Monday, July 21, 2008

Is it Really Body Art? To Ink Up or Not? Pt. 2

Ink opponents typically ignore the verse that says God “inscribed” a picture of his people on his palms (Isaiah 49:16, NASB; the AMPLIFIED BIBLE says “tattooed”), and instead ominously quote another Old Testament verse: “You shall not make any cuts on your body for the dead or tattoo yourselves: I am the LORD” (Leviticus 19:28, ESV). Understanding the context of the Leviticus verse, however, is imperative.

God gave this command to the Israelites around 1444 B.C. (right after the parting of the Red Sea) to forbid them from practicing the idolatrous customs they’d picked up in Egyptian captivity. Their captors had a nasty habit of slashing themselves to express grief and to appease their pantheon of imaginary gods. Example, ”So they shouted louder and slashed themselves with swords and spears, as was their custom, until their blood flowed.” 1Ki 18:28 NIV

The Egyptians also tattooed their bodies with symbols of pagan gods. So Jehovah, the only true God, essentially said to the Israelites, I don’t want you to practice those silly superstitions anymore. You’re my people, and I love you. The heart of God’s message isn’t about body art, but about reminding the Israelites they belong to him.

These prohibitions seem to relate to pagan religious customs which should be avoided, including pagan mourning rites (vv. 27-28) Walvoord, J. F., Zuck, R.B., & Dallas Theological Seminary. (1983–c1985). The Bible knowledge commentary: An exposition of the scriptures. Wheaton, IL: Victor Books.

“Make any cuttings in your flesh” (v:28): the reference here is to the practice of making deep gashes in the skin while mourning the death of a relative. This was done to provide life blood for the spirit of the dead person rather than to express sorrow. On account of the dead: as indicated above, this describes the purpose of all the actions in verse 27 as well as verse 28. Péter-Contesse, R., & Ellington. (1992). A handbook on Leviticus. UBS handbooks; Helps for translating (Page 296). New York: United Bible Societies.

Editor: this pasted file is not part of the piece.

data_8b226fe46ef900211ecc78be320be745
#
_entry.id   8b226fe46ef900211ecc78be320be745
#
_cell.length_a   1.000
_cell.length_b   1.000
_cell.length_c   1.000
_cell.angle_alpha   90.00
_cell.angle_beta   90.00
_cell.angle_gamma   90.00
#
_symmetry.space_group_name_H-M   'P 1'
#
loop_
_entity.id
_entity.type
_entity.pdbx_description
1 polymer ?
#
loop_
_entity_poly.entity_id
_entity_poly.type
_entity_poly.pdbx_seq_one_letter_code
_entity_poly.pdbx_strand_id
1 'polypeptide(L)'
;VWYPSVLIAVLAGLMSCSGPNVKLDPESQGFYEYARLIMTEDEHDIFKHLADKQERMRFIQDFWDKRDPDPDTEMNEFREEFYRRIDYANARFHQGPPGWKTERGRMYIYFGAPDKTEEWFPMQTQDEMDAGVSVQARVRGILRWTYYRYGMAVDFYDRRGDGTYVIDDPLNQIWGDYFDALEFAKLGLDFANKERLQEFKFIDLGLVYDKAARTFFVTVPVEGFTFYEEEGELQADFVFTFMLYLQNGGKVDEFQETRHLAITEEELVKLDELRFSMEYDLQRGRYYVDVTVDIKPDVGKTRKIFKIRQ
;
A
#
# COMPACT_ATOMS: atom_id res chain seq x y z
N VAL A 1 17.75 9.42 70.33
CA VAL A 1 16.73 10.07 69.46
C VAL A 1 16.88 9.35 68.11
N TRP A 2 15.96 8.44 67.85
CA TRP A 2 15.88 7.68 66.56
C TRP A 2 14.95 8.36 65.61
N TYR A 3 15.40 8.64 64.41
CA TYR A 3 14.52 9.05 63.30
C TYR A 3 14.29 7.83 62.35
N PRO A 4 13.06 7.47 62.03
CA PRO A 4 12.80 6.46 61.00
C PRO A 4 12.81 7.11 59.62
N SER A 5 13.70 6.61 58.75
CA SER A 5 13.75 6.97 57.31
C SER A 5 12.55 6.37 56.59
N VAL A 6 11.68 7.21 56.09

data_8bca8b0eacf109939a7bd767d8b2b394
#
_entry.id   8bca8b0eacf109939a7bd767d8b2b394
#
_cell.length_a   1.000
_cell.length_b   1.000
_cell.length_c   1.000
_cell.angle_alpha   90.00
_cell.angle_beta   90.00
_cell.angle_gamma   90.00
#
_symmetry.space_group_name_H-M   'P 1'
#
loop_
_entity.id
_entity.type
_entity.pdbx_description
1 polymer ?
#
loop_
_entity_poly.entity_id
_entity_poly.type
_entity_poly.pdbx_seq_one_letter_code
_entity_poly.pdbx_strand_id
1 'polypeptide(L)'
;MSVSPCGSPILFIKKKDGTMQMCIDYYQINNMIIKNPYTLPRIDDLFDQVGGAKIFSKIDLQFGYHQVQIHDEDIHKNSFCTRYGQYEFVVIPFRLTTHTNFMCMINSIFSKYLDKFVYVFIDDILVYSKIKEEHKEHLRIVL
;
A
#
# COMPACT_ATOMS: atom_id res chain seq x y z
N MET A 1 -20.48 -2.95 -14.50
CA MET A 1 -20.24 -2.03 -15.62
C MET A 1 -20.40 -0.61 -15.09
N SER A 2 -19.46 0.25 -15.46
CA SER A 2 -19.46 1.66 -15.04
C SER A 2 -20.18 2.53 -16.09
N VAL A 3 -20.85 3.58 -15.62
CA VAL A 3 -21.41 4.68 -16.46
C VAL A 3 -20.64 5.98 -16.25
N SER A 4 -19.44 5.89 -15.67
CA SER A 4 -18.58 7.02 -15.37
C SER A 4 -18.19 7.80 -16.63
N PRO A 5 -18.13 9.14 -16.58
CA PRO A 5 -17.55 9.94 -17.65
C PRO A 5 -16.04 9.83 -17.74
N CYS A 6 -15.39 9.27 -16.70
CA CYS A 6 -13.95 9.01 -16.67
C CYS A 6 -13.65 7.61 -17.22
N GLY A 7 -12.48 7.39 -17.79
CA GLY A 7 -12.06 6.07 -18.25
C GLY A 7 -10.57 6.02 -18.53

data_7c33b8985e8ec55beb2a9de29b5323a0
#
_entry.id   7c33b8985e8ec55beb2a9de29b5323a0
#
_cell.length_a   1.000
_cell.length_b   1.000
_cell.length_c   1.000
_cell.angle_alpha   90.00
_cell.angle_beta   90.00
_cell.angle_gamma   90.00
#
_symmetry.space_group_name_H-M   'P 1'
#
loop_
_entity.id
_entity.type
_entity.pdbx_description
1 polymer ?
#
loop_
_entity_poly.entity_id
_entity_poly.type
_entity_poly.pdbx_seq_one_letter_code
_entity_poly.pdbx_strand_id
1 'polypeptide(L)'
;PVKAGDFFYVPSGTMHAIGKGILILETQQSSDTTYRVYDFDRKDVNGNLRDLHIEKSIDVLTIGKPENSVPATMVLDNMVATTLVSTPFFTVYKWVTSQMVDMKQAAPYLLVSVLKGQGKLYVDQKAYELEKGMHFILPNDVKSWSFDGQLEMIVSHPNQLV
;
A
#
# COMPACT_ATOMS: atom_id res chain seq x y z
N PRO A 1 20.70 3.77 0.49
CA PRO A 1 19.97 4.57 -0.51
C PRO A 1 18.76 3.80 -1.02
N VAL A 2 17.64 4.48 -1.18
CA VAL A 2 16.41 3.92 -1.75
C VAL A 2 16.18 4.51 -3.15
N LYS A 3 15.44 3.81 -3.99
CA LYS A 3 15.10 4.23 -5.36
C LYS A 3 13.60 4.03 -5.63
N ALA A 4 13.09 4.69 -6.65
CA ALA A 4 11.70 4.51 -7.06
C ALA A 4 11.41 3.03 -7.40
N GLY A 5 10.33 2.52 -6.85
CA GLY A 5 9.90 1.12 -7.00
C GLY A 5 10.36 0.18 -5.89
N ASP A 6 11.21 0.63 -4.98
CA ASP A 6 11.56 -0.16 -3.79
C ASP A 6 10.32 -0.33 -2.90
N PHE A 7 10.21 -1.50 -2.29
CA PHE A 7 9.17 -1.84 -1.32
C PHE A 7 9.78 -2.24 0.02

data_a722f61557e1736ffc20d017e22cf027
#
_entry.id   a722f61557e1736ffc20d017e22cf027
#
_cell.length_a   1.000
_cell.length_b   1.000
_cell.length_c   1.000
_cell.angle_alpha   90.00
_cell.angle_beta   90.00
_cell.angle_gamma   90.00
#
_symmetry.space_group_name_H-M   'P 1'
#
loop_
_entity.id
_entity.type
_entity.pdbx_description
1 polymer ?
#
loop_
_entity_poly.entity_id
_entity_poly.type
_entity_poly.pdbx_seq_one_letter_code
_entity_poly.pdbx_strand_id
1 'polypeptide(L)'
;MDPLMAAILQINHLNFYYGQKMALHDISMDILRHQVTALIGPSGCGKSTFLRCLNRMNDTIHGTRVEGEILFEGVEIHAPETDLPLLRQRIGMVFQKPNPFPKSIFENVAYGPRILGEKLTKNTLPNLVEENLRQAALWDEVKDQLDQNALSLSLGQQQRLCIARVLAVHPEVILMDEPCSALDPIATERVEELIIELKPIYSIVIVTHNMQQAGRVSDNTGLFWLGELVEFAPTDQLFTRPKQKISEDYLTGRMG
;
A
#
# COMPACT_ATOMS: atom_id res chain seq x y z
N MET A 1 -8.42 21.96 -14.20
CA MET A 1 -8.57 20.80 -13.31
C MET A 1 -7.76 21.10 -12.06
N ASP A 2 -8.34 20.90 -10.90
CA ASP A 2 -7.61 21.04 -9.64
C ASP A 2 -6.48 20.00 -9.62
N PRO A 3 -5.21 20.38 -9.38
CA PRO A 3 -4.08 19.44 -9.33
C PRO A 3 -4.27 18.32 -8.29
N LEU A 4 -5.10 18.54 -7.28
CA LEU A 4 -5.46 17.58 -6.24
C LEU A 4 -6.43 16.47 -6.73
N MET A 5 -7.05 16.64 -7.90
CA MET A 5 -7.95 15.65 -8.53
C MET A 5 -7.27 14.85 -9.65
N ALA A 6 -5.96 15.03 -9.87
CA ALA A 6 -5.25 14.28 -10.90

Do we today follow God’s original intent for Leviticus? Because if Christians today adhered to the literal application of every moral and ceremonial rule handed down to the Israelites, no one could eat shrimp or cheeseburgers (Leviticus 11); moms would be “unclean” after childbirth (40 days of separation from society after a boy, twice as long after a girl), so new mothers couldn’t go to Beth Moore Bible studies or Curves or book clubs for more than a month (Leviticus 12); menstruating women would have to separate from friends and family for seven days during that time of month (Leviticus 15); no one could wear clothes woven from both linen and wool (Leviticus 19); and everyone who went out to eat after church could merit a possible stoning (Exodus 31).

The great news of the gospel is that Old Testament law no longer binds Christians. Avoiding tattoo parlors or Red Lobster doesn’t make you righteous - Jesus’ death and resurrection do! While you need to remember your body is the temple of the Holy Spirit (1 Corinthians 3:16; 2 Corinthians 6:16), you don’t have to let other people’s sense of religious propriety constrain you. However, if our bodies belong to God, we should make sure we have His clear “permission” before we “mark it up” with tattoos or body piercing. An important Scriptural principle on issues of this nature that the Bible does not specifically address is that if there is room for doubt as to whether it pleases God, then it is best to not engage in that activity.

Next post- The Implications

1 comment:

Lara Moore said...

Bro. David, thanks for the clarification. I've never had a tattoo, but I'm sure it's because I'm not a big fan of pain. Ear piercing (once) is enough for me. It has nothing to do with Old Testament laws. Thankfully He regards our hearts more than our skin!